The Shocking Truth Behind Rule of Rose’s Price Tag

The Shocking Truth Behind Rule of Rose's Price Tag

Rule of Rose is the most expensive Playstation 2 game, but why?

Remember the glory days of the PS2? I really hope so, otherwise you’re going to make me feel old and send me into an existential crisis. Oh gosh.

But among the vast sea of games that gave us countless hours of procrastination, there’s this hidden gem called Rule of Rose. Ever heard of it? Probably not, but If you’re looking to buy it, you might be in for a shock, with it costing more than a brand new console. Why does this game easily fetch over half a grand? Let me start counting my pennies as we dig in…

Screenshot of gameplay from Rule of Rose.

Released in 2006, Rule of Rose was a bit like that indie band that only your most pretentious friends knew about. Punchline, the game’s small developer team, didn’t have the resources for a big marketing campaign, so the game was hard-to-get from the start. It’s a little like a one-off vinyl record; if you’re not in the know before it releases, chances are it’s gone forever.

And this mythical status was only exacerbated with a good old dose of controversy.

Rule of Rose ignited significant controversy, notably in Poland, where the Ministry of Education questioned its suitability for minors, citing concerns over child violence and sexual themes. The fact a game sold and targeted exclusively to adults just goes to show how games were still so misunderstood not that long ago. Anywho, Italian weekly magazine Panorama, especially its journalist Guido Castellano, intensified the debate. Castellano criticised the game for its alleged erotic and violent portrayal of young girls and inaccurately mentioned a “burying alive” game mechanic, which I stress, didn’t exist. While there’s a scene where the protagonist falls into an open coffin, it’s later extracted, not buried.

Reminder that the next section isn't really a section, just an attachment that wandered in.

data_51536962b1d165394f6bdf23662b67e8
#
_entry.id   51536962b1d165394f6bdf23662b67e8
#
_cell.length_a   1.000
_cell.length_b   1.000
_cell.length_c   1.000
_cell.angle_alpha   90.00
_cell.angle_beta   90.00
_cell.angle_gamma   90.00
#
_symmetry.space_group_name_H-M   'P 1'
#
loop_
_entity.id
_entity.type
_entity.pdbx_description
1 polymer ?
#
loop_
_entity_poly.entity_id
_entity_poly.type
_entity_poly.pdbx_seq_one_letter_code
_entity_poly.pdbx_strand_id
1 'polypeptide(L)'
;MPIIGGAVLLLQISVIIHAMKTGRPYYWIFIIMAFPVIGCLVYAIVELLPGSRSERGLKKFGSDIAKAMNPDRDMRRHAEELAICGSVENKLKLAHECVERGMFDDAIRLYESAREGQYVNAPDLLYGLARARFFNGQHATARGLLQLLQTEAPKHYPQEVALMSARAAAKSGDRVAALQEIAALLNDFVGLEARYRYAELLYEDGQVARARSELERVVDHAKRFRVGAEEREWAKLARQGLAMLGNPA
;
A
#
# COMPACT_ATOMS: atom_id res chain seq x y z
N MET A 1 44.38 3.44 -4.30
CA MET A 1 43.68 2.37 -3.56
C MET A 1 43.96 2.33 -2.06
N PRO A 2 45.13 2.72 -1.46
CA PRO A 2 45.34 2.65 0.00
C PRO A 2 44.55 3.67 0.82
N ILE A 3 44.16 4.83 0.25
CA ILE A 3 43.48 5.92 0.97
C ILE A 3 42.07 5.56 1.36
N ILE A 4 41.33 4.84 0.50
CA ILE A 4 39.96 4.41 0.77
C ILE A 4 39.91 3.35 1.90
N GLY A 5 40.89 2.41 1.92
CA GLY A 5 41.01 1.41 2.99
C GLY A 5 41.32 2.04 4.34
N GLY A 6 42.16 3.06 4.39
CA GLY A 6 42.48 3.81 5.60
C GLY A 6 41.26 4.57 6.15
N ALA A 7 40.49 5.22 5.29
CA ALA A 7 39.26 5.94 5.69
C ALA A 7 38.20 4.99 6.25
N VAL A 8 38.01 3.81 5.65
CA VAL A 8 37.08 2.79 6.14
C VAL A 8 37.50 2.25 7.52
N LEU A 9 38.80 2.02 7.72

By November 2006, three French deputies advocated for the game’s ban, alleging it promotes horrific child abuse and murder. They warned about video games potentially spiralling into unbridled sources of violence. Adding fuel to the fire, the European Union justice minister, Franco Frattini, decried the game for its “obscene cruelty” and called for a review of Europe’s PEGI rating system.

By March 7th 2007, some MEPs were pushing for a European Parliament resolution to ban the game in Europe and set up an observatory on minors’ issues. However, the game’s European publisher, 505 Games, proactively pulled the game from the UK market due to mounting pressure and misleading media narratives. While the game was still released in Europe and copies were sent to UK journalists, it already had one arm tied behind its back, really through no fault of its own.

Screenshot of Brown the dog from Rule of Rose

That’s all pretty heavy, but what is Rule of Rose actually all about?

Set in England during the 1930s, Rule of Rose follows the story of a 19-year-old woman named Jennifer. As the game begins, Jennifer finds herself lured into an abandoned orphanage and later trapped on a mysterious airship that’s controlled by a group of malevolent young girls. These girls, who refer to themselves as the “Red Crayon Aristocrats”, enforce a strict and often cruel hierarchy based on a series of monthly “gift” offerings, which Jennifer is forced to participate in.